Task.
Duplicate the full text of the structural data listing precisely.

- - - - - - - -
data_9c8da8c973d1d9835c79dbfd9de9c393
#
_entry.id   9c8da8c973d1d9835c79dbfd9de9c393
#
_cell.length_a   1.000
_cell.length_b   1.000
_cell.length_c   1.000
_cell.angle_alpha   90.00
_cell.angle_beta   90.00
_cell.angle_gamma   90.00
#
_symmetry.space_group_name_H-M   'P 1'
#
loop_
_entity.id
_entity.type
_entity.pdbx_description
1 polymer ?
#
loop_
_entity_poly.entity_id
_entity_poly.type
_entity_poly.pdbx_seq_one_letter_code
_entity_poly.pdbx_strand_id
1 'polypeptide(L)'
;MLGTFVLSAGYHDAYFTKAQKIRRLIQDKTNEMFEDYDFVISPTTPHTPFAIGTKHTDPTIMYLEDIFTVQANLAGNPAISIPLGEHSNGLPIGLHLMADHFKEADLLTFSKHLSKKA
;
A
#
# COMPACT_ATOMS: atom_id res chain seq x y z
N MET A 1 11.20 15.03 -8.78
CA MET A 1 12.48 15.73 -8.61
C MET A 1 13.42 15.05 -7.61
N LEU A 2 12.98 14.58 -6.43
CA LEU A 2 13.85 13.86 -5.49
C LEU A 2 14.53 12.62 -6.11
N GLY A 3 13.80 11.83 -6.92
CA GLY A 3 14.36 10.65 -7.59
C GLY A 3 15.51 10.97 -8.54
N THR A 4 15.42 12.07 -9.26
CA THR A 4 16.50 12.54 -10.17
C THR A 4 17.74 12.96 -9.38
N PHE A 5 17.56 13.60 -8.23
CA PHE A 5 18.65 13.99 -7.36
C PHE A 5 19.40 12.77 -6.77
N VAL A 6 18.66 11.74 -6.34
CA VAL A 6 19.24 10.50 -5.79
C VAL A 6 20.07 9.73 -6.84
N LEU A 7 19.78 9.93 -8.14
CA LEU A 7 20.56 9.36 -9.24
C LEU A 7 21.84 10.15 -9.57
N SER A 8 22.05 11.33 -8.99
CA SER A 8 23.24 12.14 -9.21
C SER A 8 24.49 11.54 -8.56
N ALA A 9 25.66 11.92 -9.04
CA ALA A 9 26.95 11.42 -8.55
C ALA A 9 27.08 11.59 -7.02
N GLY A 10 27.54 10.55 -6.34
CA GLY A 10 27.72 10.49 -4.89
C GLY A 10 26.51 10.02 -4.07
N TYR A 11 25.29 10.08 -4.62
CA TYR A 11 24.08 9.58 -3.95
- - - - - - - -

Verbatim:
data_9c8da8c973d1d9835c79dbfd9de9c393
#
_entry.id   9c8da8c973d1d9835c79dbfd9de9c393
#
_cell.length_a   1.000
_cell.length_b   1.000
_cell.length_c   1.000
_cell.angle_alpha   90.00
_cell.angle_beta   90.00
_cell.angle_gamma   90.00
#
_symmetry.space_group_name_H-M   'P 1'
#
loop_
_entity.id
_entity.type
_entity.pdbx_description
1 polymer ?
#
loop_
_entity_poly.entity_id
_entity_poly.type
_entity_poly.pdbx_seq_one_letter_code
_entity_poly.pdbx_strand_id
1 'polypeptide(L)'
;MLGTFVLSAGYHDAYFTKAQKIRRLIQDKTNEMFEDYDFVISPTTPHTPFAIGTKHTDPTIMYLEDIFTVQANLAGNPAISIPLGEHSNGLPIGLHLMADHFKEADLLTFSKHLSKKA
;
A
#
# COMPACT_ATOMS: atom_id res chain seq x y z
N MET A 1 11.20 15.03 -8.78
CA MET A 1 12.48 15.73 -8.61
C MET A 1 13.42 15.05 -7.61
N LEU A 2 12.98 14.58 -6.43
CA LEU A 2 13.85 13.86 -5.49
C LEU A 2 14.53 12.62 -6.11
N GLY A 3 13.80 11.83 -6.92
CA GLY A 3 14.36 10.65 -7.59
C GLY A 3 15.51 10.97 -8.54
N THR A 4 15.42 12.07 -9.26
CA THR A 4 16.50 12.54 -10.17
C THR A 4 17.74 12.96 -9.38
N PHE A 5 17.56 13.60 -8.23
CA PHE A 5 18.65 13.99 -7.36
C PHE A 5 19.40 12.77 -6.77
N VAL A 6 18.66 11.74 -6.34
CA VAL A 6 19.24 10.50 -5.79
C VAL A 6 20.07 9.73 -6.84
N LEU A 7 19.78 9.93 -8.14
CA LEU A 7 20.56 9.36 -9.24
C LEU A 7 21.84 10.15 -9.57
N SER A 8 22.05 11.33 -8.99
CA SER A 8 23.24 12.14 -9.21
C SER A 8 24.49 11.54 -8.56
N ALA A 9 25.66 11.92 -9.04
CA ALA A 9 26.95 11.42 -8.55
C ALA A 9 27.08 11.59 -7.02
N GLY A 10 27.54 10.55 -6.34
CA GLY A 10 27.72 10.49 -4.89
C GLY A 10 26.51 10.02 -4.07
N TYR A 11 25.29 10.08 -4.62
CA TYR A 11 24.08 9.58 -3.95